Aging in place. The majority of respondents indicated they wanted to age in place. When asked if they would want to live in their current home as long as possible, 60 percent of respondents stated that they strongly agreed with the statement, 23 percent somewhat agreed, and 17 percent disagreed. Additionally, 18 percent of respondents expected to be in their house for less than five years, while 58 percent of respondents expected to be in their current home for 10 or more years.
When asked where they would move if they left their current home, respondents showed a strong desire to continue being homeowners and living independently. Five percent of respondents replied that they planned to rent if they were to leave their current home, 64 percent expected to buy, and 32 percent were not sure what they would do. If they did decide to move, 80 percent of respondents wanted to move to a smaller home that would be more livable in retirement. Only 7 percent expected to move to a nursing home if they moved out of their home.
Using home equity in retirement. Survey respondents were also asked about incorporating home equity into their financial planning. Forty-four percent of respondents stated that they had considered how they would use home equity in retirement. Having a comprehensive written plan appeared to have an impact on considering the use of home equity in retirement; 52 percent of those with a written plan had considered using home equity in retirement, compared to 38 percent of those without a written comprehensive financial plan. This was statistically significant with a p-value < 0.0001.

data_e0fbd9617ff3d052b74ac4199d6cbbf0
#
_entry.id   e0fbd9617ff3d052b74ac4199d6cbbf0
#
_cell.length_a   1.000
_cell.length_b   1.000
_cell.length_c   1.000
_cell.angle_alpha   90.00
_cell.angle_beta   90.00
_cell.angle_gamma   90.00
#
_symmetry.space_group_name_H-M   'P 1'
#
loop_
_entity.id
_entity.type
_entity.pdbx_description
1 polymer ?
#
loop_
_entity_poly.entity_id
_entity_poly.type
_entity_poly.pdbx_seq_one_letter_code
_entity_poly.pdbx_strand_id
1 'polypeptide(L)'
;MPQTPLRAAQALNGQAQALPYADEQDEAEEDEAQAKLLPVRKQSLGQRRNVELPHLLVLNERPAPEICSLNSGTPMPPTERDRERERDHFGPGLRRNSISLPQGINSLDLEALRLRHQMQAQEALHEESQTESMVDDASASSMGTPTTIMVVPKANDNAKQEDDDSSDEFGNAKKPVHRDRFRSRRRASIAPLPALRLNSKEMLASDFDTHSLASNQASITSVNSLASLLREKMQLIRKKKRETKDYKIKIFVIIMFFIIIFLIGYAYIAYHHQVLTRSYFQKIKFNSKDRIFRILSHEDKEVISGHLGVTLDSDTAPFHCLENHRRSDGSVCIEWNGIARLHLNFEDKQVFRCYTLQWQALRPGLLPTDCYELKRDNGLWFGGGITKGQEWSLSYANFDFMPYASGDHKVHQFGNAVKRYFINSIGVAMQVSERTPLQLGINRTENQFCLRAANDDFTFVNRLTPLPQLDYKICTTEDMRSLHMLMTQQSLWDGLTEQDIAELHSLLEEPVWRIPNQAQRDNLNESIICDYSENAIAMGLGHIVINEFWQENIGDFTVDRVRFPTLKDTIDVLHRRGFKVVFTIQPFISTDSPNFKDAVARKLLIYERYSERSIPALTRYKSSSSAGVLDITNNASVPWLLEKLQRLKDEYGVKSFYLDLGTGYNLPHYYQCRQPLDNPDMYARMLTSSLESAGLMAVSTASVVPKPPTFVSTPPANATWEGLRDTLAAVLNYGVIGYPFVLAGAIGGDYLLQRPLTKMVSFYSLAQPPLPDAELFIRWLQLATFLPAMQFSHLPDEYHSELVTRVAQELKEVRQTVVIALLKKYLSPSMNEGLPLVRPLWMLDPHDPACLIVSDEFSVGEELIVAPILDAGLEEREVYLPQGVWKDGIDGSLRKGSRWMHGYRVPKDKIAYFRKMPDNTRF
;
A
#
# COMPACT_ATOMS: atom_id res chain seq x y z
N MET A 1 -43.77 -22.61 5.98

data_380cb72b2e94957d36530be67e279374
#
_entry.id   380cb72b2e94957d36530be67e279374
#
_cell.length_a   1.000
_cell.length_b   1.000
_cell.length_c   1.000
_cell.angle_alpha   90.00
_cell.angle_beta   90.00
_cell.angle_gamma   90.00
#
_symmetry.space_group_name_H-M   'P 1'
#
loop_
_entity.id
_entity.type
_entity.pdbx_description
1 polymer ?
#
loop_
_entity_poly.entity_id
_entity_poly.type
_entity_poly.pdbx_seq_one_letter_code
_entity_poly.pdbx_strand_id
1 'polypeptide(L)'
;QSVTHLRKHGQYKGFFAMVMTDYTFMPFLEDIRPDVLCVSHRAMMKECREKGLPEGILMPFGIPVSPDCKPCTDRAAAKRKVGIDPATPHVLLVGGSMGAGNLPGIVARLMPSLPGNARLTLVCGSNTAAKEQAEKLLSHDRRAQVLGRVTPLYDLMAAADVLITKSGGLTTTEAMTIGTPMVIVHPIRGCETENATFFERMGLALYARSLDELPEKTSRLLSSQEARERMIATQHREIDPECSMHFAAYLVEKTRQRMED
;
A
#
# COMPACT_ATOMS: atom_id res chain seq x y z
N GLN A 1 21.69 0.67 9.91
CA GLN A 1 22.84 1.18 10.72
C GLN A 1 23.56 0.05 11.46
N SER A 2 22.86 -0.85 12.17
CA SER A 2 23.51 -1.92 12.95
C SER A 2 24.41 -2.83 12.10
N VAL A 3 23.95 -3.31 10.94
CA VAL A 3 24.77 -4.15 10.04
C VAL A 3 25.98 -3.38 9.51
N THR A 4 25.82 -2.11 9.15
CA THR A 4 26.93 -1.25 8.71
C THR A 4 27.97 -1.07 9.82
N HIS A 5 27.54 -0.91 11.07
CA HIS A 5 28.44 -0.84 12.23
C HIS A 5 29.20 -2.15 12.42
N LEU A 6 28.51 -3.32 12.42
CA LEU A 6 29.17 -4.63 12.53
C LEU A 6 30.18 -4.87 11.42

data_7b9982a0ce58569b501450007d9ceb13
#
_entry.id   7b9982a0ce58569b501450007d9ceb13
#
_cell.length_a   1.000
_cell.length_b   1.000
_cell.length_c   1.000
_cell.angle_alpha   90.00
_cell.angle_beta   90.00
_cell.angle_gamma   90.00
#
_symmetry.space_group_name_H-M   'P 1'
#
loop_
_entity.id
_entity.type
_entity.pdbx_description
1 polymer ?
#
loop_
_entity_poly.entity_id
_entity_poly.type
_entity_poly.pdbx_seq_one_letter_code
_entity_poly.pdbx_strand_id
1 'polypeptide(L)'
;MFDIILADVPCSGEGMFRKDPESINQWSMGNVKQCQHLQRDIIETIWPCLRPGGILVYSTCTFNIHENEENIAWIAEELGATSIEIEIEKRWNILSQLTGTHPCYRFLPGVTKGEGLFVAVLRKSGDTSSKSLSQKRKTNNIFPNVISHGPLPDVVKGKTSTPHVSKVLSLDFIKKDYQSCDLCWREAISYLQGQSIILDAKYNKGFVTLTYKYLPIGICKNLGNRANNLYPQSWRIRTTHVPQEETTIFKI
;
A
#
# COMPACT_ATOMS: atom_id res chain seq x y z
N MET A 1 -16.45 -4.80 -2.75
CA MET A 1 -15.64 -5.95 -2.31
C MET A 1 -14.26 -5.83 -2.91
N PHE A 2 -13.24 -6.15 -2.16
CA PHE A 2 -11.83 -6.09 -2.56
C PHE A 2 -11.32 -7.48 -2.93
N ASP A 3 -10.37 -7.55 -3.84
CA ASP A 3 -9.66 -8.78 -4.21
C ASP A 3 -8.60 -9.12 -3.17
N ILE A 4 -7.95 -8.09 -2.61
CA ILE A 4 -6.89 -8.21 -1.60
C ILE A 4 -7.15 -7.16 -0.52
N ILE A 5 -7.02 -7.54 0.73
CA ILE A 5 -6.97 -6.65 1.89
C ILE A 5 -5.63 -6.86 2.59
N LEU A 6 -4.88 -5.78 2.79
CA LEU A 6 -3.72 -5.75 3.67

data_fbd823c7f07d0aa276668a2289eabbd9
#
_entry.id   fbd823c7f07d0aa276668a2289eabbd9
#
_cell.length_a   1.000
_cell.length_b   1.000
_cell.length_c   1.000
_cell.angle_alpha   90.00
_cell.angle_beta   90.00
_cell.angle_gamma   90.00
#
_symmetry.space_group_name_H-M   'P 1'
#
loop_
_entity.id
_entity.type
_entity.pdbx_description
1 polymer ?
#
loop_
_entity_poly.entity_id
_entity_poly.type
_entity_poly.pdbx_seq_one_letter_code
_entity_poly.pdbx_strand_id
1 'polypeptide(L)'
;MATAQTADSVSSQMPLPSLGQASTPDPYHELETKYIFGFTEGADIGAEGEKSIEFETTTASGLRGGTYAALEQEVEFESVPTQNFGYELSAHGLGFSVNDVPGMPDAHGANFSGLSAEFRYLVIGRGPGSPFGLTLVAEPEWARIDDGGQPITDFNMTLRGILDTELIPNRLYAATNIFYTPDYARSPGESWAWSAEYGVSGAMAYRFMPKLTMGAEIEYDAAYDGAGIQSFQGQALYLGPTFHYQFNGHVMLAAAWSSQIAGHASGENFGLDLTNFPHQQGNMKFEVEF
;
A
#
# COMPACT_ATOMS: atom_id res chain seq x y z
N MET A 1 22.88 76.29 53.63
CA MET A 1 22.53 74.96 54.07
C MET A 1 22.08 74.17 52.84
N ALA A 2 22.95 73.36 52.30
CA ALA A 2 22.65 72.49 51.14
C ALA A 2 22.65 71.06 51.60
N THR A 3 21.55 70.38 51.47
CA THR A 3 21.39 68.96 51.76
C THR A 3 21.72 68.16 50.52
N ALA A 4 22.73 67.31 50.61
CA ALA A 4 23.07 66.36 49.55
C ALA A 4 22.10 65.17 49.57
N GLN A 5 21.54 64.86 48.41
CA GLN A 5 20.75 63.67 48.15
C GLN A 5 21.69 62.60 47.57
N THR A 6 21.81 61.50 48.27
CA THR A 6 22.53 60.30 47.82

The respondents were fairly confident that they were financially prepared for retirement, with 61 percent stating they were confident or extremely confident. However, when respondents were asked if they were confident that they will have enough income each year of retirement to cover their spending needs, there was a slight drop to 58 percent. However, there was not a significant difference between these two (61 percent and 58 percent) with a p-value of 0.159.
Most respondents (75 percent) did not feel comfortable spending down their home equity as a retirement income source. Comfort levels with using home equity as an income source were fairly consistent across most demographics, including age, investable assets, home equity, literacy scores, and the existence of a comprehensive plan. However, respondents who were comfortable spending down home equity (25 percent) were much more likely to consider using a reverse mortgage. Roughly 36 percent of those comfortable with spending down home equity looked at reverse mortgages, while only 14 percent of the entire respondent group reported having looked at a reverse mortgage. The proportion difference is significant, with a p-value <0.0001.